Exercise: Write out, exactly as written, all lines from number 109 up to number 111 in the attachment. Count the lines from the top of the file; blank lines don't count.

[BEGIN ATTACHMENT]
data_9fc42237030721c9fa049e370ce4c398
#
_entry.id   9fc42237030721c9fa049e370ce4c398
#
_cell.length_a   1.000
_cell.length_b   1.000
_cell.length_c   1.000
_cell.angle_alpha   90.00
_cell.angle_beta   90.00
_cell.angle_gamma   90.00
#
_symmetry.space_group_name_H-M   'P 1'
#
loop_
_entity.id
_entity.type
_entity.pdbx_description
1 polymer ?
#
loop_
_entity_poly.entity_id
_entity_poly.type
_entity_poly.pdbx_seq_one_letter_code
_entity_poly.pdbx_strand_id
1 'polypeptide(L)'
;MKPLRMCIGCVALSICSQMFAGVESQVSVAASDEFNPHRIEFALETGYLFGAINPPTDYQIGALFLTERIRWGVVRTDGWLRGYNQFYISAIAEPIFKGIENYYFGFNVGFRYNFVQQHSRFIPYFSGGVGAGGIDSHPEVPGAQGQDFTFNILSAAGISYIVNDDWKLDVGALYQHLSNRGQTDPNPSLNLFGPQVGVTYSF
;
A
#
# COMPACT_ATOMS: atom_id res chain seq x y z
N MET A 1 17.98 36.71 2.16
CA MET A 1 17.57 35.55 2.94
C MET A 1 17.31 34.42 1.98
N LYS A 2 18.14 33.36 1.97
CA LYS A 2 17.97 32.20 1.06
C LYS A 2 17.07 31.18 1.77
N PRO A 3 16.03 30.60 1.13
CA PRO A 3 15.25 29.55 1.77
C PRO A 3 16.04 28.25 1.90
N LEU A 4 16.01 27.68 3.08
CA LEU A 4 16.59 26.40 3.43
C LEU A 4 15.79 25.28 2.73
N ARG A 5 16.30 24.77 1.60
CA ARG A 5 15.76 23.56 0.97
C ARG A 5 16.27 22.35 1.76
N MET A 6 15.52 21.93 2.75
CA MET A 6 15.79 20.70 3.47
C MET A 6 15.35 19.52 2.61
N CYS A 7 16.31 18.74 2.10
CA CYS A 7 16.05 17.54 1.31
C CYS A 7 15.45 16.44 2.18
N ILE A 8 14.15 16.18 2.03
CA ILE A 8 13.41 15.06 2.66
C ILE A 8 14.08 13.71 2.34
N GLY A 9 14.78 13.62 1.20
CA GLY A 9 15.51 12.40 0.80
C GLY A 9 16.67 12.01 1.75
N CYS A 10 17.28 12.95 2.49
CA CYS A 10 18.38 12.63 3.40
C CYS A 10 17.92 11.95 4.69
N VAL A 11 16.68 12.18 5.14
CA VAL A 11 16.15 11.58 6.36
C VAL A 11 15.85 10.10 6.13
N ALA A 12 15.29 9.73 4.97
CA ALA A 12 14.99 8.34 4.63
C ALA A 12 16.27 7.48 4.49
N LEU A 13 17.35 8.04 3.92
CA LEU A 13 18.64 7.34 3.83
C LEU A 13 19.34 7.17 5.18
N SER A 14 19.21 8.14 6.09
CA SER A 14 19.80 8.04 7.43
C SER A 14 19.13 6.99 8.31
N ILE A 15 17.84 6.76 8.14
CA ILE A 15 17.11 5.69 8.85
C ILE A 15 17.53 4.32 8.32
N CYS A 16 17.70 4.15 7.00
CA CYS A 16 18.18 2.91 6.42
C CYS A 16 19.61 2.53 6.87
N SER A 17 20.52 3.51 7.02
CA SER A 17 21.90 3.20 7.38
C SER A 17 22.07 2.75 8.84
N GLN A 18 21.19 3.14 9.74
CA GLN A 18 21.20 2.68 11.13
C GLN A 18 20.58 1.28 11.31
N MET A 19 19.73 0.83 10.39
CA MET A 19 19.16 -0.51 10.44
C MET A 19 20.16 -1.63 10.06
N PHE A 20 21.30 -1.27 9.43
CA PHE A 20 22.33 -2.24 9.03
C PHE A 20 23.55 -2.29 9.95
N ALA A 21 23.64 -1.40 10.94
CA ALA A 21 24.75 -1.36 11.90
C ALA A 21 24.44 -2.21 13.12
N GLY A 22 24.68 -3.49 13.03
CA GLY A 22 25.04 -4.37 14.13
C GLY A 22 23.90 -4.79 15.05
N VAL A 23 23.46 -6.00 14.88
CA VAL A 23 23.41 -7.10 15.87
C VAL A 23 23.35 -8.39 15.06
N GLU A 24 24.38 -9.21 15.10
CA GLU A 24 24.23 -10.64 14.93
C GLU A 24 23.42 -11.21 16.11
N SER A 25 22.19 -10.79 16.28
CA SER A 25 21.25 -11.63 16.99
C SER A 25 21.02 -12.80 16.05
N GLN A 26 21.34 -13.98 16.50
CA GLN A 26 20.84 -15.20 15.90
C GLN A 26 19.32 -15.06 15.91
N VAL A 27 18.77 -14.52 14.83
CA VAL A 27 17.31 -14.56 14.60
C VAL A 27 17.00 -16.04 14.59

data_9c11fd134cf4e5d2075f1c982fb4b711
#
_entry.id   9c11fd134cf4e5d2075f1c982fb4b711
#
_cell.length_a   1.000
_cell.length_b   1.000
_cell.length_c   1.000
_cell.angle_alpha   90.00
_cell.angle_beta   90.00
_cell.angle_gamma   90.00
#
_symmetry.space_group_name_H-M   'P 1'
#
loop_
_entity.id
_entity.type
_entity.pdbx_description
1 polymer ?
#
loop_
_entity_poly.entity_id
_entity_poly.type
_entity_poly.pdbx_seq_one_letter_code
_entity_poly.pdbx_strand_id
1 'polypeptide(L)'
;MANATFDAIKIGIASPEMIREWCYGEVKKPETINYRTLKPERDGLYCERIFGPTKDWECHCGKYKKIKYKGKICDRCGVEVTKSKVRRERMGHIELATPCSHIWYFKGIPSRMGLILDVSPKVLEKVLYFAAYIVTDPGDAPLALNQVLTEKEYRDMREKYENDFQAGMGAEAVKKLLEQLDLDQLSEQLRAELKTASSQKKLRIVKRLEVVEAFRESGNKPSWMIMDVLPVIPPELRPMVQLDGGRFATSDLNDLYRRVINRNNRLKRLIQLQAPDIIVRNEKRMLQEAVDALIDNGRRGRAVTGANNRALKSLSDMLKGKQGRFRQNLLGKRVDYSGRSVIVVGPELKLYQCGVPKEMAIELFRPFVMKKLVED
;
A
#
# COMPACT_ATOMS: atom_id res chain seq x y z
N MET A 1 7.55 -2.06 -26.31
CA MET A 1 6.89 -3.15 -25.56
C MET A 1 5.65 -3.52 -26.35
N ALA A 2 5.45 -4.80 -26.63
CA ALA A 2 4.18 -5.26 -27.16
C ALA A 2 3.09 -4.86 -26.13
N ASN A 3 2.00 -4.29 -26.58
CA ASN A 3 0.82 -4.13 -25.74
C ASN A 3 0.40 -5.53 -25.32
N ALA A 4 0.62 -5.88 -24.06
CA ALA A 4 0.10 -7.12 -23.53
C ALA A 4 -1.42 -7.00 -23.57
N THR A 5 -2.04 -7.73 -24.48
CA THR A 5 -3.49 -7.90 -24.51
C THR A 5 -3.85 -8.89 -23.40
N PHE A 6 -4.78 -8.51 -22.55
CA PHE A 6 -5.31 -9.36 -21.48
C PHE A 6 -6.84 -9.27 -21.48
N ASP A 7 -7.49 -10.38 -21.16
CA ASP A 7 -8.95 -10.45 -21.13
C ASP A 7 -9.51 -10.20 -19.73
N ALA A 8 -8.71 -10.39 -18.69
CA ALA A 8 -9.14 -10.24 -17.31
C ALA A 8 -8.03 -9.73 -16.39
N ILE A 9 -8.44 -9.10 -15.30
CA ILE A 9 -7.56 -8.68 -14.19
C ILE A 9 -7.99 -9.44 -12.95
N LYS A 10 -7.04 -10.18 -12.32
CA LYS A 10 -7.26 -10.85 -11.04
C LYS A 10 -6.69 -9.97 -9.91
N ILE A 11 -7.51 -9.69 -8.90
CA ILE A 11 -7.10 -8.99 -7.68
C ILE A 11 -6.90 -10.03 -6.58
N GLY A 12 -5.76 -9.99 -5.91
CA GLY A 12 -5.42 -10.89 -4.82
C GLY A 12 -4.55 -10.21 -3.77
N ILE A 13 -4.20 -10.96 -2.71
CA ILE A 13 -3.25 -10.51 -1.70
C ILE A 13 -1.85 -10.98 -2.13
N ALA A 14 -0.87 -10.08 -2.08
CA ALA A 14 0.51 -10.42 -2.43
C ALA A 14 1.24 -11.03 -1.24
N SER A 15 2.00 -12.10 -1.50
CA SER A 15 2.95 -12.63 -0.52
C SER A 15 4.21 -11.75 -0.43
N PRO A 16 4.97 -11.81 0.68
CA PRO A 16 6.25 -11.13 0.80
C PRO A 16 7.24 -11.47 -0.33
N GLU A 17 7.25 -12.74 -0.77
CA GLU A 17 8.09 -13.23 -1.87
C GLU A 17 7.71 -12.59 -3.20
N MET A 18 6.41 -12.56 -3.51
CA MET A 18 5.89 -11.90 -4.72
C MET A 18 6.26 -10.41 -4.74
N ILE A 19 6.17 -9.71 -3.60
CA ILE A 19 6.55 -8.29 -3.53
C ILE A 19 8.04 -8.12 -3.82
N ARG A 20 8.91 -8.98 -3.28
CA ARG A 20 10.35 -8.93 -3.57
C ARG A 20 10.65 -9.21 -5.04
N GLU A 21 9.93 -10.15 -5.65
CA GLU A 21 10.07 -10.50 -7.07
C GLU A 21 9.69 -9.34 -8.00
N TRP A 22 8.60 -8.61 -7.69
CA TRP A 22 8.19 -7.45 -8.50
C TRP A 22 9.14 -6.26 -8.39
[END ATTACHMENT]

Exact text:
N VAL A 27 18.77 -14.52 14.83
CA VAL A 27 17.31 -14.56 14.60
C VAL A 27 17.00 -16.04 14.59